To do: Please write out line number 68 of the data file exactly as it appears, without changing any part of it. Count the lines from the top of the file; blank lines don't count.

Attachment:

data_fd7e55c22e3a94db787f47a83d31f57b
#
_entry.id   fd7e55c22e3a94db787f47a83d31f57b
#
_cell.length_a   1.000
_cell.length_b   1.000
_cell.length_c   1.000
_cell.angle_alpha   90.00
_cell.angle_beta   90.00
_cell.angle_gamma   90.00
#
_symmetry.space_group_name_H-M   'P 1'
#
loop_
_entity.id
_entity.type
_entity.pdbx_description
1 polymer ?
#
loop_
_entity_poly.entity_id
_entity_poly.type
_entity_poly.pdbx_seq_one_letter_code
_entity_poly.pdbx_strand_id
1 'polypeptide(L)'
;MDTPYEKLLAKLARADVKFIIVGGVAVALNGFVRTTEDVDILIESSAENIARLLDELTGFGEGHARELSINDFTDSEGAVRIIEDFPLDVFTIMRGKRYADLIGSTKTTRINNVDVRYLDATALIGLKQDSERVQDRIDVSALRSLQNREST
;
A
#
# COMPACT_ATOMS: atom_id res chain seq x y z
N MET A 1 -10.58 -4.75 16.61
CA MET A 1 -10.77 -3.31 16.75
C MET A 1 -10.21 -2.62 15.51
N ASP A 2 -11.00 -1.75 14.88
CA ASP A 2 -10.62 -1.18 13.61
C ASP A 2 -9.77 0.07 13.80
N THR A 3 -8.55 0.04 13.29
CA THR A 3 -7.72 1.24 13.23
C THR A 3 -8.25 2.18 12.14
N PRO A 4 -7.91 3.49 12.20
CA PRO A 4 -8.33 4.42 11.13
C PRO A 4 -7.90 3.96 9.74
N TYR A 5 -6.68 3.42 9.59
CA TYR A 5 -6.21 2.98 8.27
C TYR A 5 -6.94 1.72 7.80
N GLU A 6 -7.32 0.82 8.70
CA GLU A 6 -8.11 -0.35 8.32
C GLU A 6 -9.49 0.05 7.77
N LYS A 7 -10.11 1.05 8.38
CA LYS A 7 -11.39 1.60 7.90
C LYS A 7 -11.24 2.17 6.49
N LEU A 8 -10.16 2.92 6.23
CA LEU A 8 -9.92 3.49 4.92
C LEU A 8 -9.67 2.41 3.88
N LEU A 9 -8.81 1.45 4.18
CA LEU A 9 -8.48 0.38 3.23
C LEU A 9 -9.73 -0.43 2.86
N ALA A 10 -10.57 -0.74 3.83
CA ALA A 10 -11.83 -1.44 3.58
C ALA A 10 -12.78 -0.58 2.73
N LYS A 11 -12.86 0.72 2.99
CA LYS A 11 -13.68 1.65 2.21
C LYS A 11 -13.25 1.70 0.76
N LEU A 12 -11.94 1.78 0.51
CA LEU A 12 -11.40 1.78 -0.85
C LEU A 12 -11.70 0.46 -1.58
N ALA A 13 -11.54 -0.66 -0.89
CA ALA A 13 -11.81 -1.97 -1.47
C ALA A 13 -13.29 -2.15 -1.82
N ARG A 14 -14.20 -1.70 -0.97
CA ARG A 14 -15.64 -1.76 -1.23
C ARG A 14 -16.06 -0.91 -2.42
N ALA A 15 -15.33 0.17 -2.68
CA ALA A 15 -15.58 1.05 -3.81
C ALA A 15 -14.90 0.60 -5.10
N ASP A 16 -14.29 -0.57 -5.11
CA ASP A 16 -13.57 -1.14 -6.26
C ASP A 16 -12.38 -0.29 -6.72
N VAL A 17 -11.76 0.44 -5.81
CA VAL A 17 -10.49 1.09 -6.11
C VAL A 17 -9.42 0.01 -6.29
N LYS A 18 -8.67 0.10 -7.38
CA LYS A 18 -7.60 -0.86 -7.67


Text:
CA ALA A 13 -11.81 -1.97 -1.47